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The therapist

Massage of friends and family

Massage in Frankfurt, GermanyImage via Wikipedia

A therapist often experience that friends and family want free massages or special discounts. It’s natural to ask your friends for help when you have a problem or need something, and what’s more logical than asking the massage therapist who happens to be your daughter, your best friend or even a cousin? We all do it, asking the family computer expert to help us fix our computer, our best friend carpenter to help us with the carport, our uncle electrician to help us with that socket that’s been teasing us.

It can become a problem and damage the relationships. For where is the limit? Giving one massage as a birthday gift, will it be valued the same as a gift bought? If you give one free massage to a friend, will they then expect future massages to be free, or perhaps never buy a massage from you?
There’s also the intimacy especially with family. Will a brother or mother be comfortable lying on the table in the nude (draped or not draped), and become vulnerable and open to you?

There’s also the question of family and friends wanting to pay us back and give us something for what we give them, and us having a problem accepting that appreciation. Money does tend to make things awkward and uncomfortable. There is that old saying that you never should lend your friends money, and giving massages can fall under the same. They become indebted to you even if they perhaps didn’t want to be so.

How do we say stop and set up the limits?

The best thing here is of course to set the limits and rules from the start. To tell friends and family right off, if you want a massage it’s either a gift or you  have to pay for it. But that doesn’t address the issue of us wanting to help and heal our friends and family when they’re in pain or just need that break from stress and worries.

I don’t have any set answers but can only share what I personally do. Some of my good friends are massage therapists, so there it’s easy and we just do massage exchanges.

I have two really good friends that I give free massages and use as guinea pigs when I learn new skills, or want to experiment with techniques. In return they take me out for lunch, dinner, the cinema or other fun things together. I love to massage them and give them that special treatment, I love that I have some I can count on to try out new techniques and hone new skills with, and they certainly enjoy being at the receiving end.

Other more distant friends I might invite to become practice models, but other than that they’ll always be paying for the massages. They’re not close enough that I’m comfortable about giving them free massages. There are therapists who had friendships has been destroyed in the past over things like this, where a friend got hurt over having to pay after receiving a free massage, or felt entitled to free massages just because of the friendship, no respecting the actual work and skill going into the massage.

With family it’s a bit different. I had one Christmas where I gave several members a massage as their Christmas present. I had asked them if they were interested and it turned out to be a big success. The massage given was adapted to the situation and our comforts. Using techniques and draping that made sure we all were comfortable with how things were done.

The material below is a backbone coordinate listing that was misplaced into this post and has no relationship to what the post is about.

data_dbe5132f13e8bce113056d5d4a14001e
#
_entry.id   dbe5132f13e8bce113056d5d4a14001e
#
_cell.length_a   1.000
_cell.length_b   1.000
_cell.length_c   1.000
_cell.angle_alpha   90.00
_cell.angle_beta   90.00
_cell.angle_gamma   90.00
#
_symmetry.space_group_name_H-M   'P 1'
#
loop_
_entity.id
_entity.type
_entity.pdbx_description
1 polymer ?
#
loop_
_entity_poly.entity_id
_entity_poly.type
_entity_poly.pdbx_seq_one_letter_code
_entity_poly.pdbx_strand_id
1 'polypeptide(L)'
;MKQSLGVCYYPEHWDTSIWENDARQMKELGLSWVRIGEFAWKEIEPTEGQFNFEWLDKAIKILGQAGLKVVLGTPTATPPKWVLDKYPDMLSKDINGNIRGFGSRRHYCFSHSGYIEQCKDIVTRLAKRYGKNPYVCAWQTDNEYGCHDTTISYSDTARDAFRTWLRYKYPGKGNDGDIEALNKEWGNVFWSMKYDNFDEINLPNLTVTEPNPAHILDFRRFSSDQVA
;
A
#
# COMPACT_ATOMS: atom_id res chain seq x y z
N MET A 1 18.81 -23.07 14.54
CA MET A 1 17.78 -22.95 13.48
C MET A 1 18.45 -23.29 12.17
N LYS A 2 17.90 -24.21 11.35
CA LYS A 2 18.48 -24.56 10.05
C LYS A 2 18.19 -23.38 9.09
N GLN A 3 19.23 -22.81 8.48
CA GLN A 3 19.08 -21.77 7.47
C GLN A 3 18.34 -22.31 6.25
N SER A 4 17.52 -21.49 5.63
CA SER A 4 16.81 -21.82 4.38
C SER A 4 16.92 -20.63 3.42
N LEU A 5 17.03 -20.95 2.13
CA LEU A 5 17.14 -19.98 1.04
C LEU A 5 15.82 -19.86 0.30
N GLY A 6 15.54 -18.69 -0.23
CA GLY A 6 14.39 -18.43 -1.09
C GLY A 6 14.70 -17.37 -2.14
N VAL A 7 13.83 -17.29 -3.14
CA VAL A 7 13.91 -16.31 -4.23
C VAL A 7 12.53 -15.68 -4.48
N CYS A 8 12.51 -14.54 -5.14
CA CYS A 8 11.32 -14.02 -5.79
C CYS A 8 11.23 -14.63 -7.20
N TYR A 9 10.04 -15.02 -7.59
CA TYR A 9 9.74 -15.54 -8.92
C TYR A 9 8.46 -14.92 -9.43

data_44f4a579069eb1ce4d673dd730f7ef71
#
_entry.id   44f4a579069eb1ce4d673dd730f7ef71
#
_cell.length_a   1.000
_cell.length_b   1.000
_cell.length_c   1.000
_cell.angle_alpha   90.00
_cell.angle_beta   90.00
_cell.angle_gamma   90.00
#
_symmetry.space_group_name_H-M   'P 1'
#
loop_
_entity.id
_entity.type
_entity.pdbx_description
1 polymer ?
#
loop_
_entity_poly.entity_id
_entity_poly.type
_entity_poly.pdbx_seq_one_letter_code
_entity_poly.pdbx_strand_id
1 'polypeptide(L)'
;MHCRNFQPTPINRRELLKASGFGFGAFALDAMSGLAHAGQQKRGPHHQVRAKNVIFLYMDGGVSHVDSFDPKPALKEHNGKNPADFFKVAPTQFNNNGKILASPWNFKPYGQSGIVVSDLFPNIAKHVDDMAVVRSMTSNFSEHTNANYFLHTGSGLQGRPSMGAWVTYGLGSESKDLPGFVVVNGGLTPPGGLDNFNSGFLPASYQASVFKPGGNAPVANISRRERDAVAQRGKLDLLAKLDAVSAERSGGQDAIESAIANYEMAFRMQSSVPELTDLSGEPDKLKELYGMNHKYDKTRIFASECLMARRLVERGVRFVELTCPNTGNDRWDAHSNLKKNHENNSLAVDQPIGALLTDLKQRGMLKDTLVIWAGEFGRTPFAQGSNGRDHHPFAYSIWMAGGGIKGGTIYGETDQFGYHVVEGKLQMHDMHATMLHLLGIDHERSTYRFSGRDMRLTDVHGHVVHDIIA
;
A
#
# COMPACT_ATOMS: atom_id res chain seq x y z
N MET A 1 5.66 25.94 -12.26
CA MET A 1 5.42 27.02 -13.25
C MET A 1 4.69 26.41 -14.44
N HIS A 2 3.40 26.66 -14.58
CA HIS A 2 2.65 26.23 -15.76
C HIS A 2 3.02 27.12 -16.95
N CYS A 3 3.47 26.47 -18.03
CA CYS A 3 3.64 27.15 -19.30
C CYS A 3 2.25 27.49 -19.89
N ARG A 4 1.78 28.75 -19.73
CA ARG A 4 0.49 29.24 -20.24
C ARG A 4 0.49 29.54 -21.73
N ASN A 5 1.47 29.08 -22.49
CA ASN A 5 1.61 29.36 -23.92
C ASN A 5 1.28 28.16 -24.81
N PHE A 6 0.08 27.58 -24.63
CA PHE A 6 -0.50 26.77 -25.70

I urge you as a therapist, to sit down and establish your rules and what you are comfortable with. Set up the limitations, the circumstances and so on and make it clear so everybody involved know what to expect and what to honour. I think giving free massages to friends and family is a good thing, but it needs to be clear that it’s a gift and it needs to be clear what’s expected in return to make it even and balanced. Only offer a massage when you really feel like giving it and say no if you feel pushed or just aren’t in the mood for a massage.

You as the friend or family of a therapist I urge to truly appreciate what it is the therapist does for you when you receive a free massage, and honour the gift and the friendship. It’s time taken out of their schedule where they could have had another client. For me, one hour massage would typically earn me 40-50€ (after taxes etc.), so that’s pretty much equivalent to me giving you the money in the hand. Understand that massage is the profession of the therapist and their way of making a living. I’m pretty sure you’d be annoyed if your friends came to you and expected you to work for free for them. Repay the gift by doing something good for the therapist, even if it’s just inviting them over for an evening for a nice home-made dinner and red-wine.

Do you have any good or bad experiences with friendships and massage? What do you do and how do you balance these things? Do you get massages from your friends? How have you worked it out?

Please share your stories and views below in the comments. I’m very interested in hearing from you.

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About Pia Poulsen

Pia Poulsen is educated as a wellness massage therapist at Institut FIGARI in Paris, from where she passed her certification exam in January 2008. Since then she has expanded her skills to become the first Advanced LaStone® practitioner in France as well as a certified LaStone® instructor.


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